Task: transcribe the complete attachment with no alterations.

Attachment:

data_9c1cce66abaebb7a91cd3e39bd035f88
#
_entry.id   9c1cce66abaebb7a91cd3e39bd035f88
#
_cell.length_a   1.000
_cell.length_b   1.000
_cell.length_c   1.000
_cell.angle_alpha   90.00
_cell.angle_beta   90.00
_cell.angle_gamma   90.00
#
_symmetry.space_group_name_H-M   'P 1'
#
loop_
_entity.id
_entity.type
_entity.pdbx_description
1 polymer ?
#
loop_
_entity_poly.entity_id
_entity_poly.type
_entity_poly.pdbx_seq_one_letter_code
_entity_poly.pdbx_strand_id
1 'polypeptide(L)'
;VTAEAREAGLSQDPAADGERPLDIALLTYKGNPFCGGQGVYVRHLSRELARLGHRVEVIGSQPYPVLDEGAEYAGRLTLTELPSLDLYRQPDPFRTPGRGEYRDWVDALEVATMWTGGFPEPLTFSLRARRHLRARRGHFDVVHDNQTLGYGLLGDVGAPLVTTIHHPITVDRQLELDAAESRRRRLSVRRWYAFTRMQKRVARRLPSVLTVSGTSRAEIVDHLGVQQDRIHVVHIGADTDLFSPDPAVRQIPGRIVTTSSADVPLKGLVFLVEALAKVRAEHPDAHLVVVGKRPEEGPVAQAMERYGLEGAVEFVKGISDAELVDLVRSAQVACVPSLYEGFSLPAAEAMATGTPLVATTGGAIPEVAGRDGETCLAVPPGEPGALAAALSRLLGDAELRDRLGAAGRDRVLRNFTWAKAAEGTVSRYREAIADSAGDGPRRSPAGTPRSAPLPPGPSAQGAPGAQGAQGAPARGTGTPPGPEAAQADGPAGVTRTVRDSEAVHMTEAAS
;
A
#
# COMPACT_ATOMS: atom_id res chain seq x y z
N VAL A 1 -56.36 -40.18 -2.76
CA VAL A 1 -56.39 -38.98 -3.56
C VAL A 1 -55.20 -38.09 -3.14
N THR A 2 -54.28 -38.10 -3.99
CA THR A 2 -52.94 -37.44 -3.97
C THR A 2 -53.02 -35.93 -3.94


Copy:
data_9c1cce66abaebb7a91cd3e39bd035f88
#
_entry.id   9c1cce66abaebb7a91cd3e39bd035f88
#
_cell.length_a   1.000
_cell.length_b   1.000
_cell.length_c   1.000
_cell.angle_alpha   90.00
_cell.angle_beta   90.00
_cell.angle_gamma   90.00
#
_symmetry.space_group_name_H-M   'P 1'
#
loop_
_entity.id
_entity.type
_entity.pdbx_description
1 polymer ?
#
loop_
_entity_poly.entity_id
_entity_poly.type
_entity_poly.pdbx_seq_one_letter_code
_entity_poly.pdbx_strand_id
1 'polypeptide(L)'
;VTAEAREAGLSQDPAADGERPLDIALLTYKGNPFCGGQGVYVRHLSRELARLGHRVEVIGSQPYPVLDEGAEYAGRLTLTELPSLDLYRQPDPFRTPGRGEYRDWVDALEVATMWTGGFPEPLTFSLRARRHLRARRGHFDVVHDNQTLGYGLLGDVGAPLVTTIHHPITVDRQLELDAAESRRRRLSVRRWYAFTRMQKRVARRLPSVLTVSGTSRAEIVDHLGVQQDRIHVVHIGADTDLFSPDPAVRQIPGRIVTTSSADVPLKGLVFLVEALAKVRAEHPDAHLVVVGKRPEEGPVAQAMERYGLEGAVEFVKGISDAELVDLVRSAQVACVPSLYEGFSLPAAEAMATGTPLVATTGGAIPEVAGRDGETCLAVPPGEPGALAAALSRLLGDAELRDRLGAAGRDRVLRNFTWAKAAEGTVSRYREAIADSAGDGPRRSPAGTPRSAPLPPGPSAQGAPGAQGAQGAPARGTGTPPGPEAAQADGPAGVTRTVRDSEAVHMTEAAS
;
A
#
# COMPACT_ATOMS: atom_id res chain seq x y z
N VAL A 1 -56.36 -40.18 -2.76
CA VAL A 1 -56.39 -38.98 -3.56
C VAL A 1 -55.20 -38.09 -3.14
N THR A 2 -54.28 -38.10 -3.99
CA THR A 2 -52.94 -37.44 -3.97
C THR A 2 -53.02 -35.93 -3.94